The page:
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Frequently Ask Questions
1. Bandwidth Requirement
Q: What is the bandwidth assumption for the product?
A: The bandwidth requirement depends on the data update frequency. All local updated information is forwarded to the remote mirror server, so to estimate your bandwidth requirement, add 20% to your total data update rate, to account for overhead.
For example, if your data update rate on a dedicated connection is around
200MB per hour, the total bandwidth consumption should be:
200(MB) x 8(bits) x 0.8(80%) / 3600sec = 512kbps
Of course, if you use the Internet as the transport, the result will vary.
Q: How far can the two MFS Servers be separated physically?
A: The distance limit is based on the latency between the mirrored servers. MFS uses NFS as its transport layer, so as long as NFS can connect and move data between two servers, it will be fine for MFS.
3. Disk and Storage Requirements
Q: Do the two MFS servers need to have same type of disk and storage systems for their file systems?
A: MFS servers accommodate disk and storage media of different sizes and types from different manufacturers.
4. Server Type Requirements
Q: Do the two MFS servers need to be of the same type running same OS?
A: For the Clustering Plus product, yes, the two servers need to be of the same type running on same OS.
For the Replication Plus product, however, the two servers can be of different types as long as they support NFS.
5. File System Size
Q: Do the file systems on two MFS servers need to be the same size?
A: No, they can be different sizes.
6. Mirroring Granularity
Q: Do you have to mirror the entire file system between two MFS servers?
A: No, you do not have to mirror the entire file system; you can choose to mirror any directory in the file system if that is your preference.
Q: What performance overhead does the product introduce?
A: The maximum overhead is about 20%, in most cases, it is somewhat less.
Q: What happens when the replicated system fails? Does it synchronize when it comes back online?
A: The MFS Mysnc utility program logs the file path name when a failure occurs during a write operation to remote replicated MFS server. When the remote replicated server comes back online, Msync goes through all the files in the log file and re-synchronizes the remote files with the master files.
9. Application Transparency
Q: Do applications need to re-compile and re-link with a special library in order to use the MFS?
A: No, applications do not need to re-compile or re-link.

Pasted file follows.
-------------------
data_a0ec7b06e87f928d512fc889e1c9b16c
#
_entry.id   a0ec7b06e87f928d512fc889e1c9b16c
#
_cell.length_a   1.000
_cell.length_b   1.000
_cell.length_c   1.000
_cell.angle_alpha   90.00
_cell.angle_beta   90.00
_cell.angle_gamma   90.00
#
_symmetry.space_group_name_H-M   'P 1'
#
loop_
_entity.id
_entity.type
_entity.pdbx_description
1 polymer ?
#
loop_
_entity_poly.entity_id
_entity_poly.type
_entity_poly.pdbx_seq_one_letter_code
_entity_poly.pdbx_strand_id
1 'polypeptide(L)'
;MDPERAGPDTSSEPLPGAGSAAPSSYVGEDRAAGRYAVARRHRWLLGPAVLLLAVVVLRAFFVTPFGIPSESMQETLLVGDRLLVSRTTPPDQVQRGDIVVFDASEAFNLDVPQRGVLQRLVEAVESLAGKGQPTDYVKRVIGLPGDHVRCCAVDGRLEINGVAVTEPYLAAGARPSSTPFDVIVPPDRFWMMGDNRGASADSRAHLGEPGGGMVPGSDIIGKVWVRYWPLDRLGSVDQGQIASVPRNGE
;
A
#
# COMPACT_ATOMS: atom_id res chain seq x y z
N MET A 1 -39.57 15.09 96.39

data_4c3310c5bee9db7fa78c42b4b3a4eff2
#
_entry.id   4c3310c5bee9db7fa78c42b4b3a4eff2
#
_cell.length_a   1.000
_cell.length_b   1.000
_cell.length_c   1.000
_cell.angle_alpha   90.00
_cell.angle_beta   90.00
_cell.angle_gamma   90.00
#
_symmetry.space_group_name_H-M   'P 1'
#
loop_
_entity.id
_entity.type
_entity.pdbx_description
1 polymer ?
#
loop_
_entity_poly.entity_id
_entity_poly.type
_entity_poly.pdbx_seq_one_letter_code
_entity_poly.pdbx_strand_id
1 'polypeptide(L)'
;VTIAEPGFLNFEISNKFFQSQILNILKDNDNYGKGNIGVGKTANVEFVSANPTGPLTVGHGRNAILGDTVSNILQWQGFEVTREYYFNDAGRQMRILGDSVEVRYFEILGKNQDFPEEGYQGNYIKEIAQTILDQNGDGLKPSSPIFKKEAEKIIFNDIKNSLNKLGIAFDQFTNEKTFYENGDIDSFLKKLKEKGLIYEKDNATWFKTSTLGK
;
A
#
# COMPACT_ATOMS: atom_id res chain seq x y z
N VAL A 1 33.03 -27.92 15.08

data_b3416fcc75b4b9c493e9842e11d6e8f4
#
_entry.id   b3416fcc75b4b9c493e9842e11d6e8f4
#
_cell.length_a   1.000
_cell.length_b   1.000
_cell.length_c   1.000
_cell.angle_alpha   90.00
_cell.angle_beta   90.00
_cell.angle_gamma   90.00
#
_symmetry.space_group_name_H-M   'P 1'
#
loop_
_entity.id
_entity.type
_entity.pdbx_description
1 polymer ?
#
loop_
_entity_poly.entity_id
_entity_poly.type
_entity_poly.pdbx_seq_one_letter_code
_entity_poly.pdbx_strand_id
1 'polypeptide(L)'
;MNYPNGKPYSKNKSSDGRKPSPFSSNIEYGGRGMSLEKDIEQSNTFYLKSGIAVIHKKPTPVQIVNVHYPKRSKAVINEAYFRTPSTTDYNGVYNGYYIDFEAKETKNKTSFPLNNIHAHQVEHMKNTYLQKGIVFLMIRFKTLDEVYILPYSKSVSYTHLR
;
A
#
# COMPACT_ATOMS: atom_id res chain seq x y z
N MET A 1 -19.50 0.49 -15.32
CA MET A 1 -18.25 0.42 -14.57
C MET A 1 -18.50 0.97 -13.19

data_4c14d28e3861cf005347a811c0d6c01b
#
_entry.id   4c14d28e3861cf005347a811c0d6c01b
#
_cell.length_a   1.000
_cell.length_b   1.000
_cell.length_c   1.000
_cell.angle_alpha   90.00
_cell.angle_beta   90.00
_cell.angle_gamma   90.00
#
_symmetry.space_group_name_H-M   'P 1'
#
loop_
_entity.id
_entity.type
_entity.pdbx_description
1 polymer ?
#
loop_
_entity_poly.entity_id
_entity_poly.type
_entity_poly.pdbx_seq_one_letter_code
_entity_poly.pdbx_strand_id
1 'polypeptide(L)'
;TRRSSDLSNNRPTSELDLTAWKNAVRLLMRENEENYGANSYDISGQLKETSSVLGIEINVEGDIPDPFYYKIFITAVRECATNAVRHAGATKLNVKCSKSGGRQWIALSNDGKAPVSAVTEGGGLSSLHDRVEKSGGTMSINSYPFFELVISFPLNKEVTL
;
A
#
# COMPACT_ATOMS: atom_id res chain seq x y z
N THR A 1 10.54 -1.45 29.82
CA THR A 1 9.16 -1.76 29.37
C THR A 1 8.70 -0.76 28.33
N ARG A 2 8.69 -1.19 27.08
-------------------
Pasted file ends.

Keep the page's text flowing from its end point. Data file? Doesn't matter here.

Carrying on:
Actually, applications are not even aware that the MFS is handling all file mirroring for them in the kernel. Applications continue to access files with the same path name they are accustomed to using. There is no need to create symbolic links or new path names for existing files.
10. Replicated File System Readiness
Q: Are the files in the replicated file system (EXT3 or UFS) on the remote MFS server ready to use?
A: Yes, the files in the replicated file system, in either active-active or active-passive configuration, are ready to be accessed by local applications and clients.
Because MFS replicates on the file system level, the replicated file system (EXT3 or UFS) is already mounted and contains all information about newly replicated data and files; all its data and files are ready to be accessed. (This is a big advantage of MFS over other replication products.)
11. Transaction Awareness
Q: When replication fails due to a transmission error or other system problems, how do we know what data and files are impaired?
A: Because the replication unit is on the file, only the specific file is impaired, not the entire file system or entire disk or storage system. This makes it much easier to track down which file is impaired and recover it easily.
12. Ease of Use
Q: How complicated is it, and how long does it take, to install and run the software?
A: The MFS is designed to be easy to use. It takes less than 10 minutes to install, configure, and run the MFS.
The system administrator needs only to mount a shared (exported) file system from a remote MFS server onto a directory of a local file system (EXT3 or UFS). The syntax and semantics are very similar to NFS; it is just like mounting an NFS from a server to a local directory.
13. Windows Applications
Q: Does MFS support Microsoft Windows applications?
A: Yes. Microsoft Windows applications can be run from a laptop or desktop that accesses MFS servers as a client through SAMBA.
14. Single system real-time backup
Q: I only have one system, can I back up my files to another directory?
A. Yes. You can export the backup directory by putting it as an entry in /etc/exports file and start he nfs daemon. Then MFS mount the backup directory on the directory that to be back up.
# mount -t mfs localhost:/backup /home/mydirectory